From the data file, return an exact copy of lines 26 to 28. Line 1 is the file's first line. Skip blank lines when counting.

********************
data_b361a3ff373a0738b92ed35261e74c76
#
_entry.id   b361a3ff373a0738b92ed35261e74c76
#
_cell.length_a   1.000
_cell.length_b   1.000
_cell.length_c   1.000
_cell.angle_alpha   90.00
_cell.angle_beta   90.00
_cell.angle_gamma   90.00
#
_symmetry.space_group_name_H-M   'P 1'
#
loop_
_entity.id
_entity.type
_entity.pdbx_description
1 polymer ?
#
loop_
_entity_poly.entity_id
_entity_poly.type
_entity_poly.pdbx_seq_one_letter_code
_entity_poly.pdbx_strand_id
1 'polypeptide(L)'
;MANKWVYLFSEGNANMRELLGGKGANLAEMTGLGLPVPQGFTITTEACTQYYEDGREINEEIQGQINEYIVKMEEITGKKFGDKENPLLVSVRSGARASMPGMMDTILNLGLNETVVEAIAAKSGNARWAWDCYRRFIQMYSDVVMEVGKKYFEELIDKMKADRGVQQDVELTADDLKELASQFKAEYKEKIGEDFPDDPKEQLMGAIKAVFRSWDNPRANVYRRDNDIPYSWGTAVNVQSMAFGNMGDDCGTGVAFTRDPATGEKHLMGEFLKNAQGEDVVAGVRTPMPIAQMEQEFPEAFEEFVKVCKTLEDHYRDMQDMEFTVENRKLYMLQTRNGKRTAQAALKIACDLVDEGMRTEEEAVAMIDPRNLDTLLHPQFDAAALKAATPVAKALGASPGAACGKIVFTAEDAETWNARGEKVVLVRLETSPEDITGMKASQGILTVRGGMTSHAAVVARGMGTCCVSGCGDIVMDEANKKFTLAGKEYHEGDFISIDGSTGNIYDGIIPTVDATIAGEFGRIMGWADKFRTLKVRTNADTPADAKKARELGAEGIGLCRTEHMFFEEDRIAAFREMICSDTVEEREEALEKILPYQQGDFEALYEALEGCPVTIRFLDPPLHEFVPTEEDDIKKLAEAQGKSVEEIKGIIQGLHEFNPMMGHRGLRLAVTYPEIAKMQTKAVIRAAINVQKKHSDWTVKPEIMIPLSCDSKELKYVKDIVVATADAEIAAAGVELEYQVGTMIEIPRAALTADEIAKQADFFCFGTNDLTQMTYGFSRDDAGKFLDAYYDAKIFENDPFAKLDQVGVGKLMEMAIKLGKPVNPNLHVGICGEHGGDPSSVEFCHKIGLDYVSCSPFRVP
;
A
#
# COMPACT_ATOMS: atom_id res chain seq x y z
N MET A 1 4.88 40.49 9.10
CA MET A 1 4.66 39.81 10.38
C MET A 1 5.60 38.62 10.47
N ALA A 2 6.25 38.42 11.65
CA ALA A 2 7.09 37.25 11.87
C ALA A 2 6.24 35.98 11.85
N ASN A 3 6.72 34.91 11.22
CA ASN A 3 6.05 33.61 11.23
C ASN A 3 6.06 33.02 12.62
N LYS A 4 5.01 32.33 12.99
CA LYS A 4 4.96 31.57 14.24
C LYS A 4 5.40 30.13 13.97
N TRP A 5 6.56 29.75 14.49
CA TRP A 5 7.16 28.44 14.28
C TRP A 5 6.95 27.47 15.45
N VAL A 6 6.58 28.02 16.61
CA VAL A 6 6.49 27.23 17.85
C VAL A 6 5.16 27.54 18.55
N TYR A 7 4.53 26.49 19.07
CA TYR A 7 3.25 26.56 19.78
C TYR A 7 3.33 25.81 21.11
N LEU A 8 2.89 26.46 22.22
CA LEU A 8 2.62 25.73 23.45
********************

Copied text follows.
;MANKWVYLFSEGNANMRELLGGKGANLAEMTGLGLPVPQGFTITTEACTQYYEDGREINEEIQGQINEYIVKMEEITGKKFGDKENPLLVSVRSGARASMPGMMDTILNLGLNETVVEAIAAKSGNARWAWDCYRRFIQMYSDVVMEVGKKYFEELIDKMKADRGVQQDVELTADDLKELASQFKAEYKEKIGEDFPDDPKEQLMGAIKAVFRSWDNPRANVYRRDNDIPYSWGTAVNVQSMAFGNMGDDCGTGVAFTRDPATGEKHLMGEFLKNAQGEDVVAGVRTPMPIAQMEQEFPEAFEEFVKVCKTLEDHYRDMQDMEFTVENRKLYMLQTRNGKRTAQAALKIACDLVDEGMRTEEEAVAMIDPRNLDTLLHPQFDAAALKAATPVAKALGASPGAACGKIVFTAEDAETWNARGEKVVLVRLETSPEDITGMKASQGILTVRGGMTSHAAVVARGMGTCCVSGCGDIVMDEANKKFTLAGKEYHEGDFISIDGSTGNIYDGIIPTVDATIAGEFGRIMGWADKFRTLKVRTNADTPADAKKARELGAEGIGLCRTEHMFFEEDRIAAFREMICSDTVEEREEALEKILPYQQGDFEALYEALEGCPVTIRFLDPPLHEFVPTEEDDIKKLAEAQGKSVEEIKGIIQGLHEFNPMMGHRGLRLAVTYPEIAKMQTKAVIRAAINVQKKHSDWTVKPEIMIPLSCDSKELKYVKDIVVATADAEIAAAGVELEYQVGTMIEIPRAALTADEIAKQADFFCFGTNDLTQMTYGFSRDDAGKFLDAYYDAKIFENDPFAKLDQVGVGKLMEMAIKLGKPVNPNLHVGICGEHGGDPSSVEFCHKIGLDYVSCSPFRVP
;
A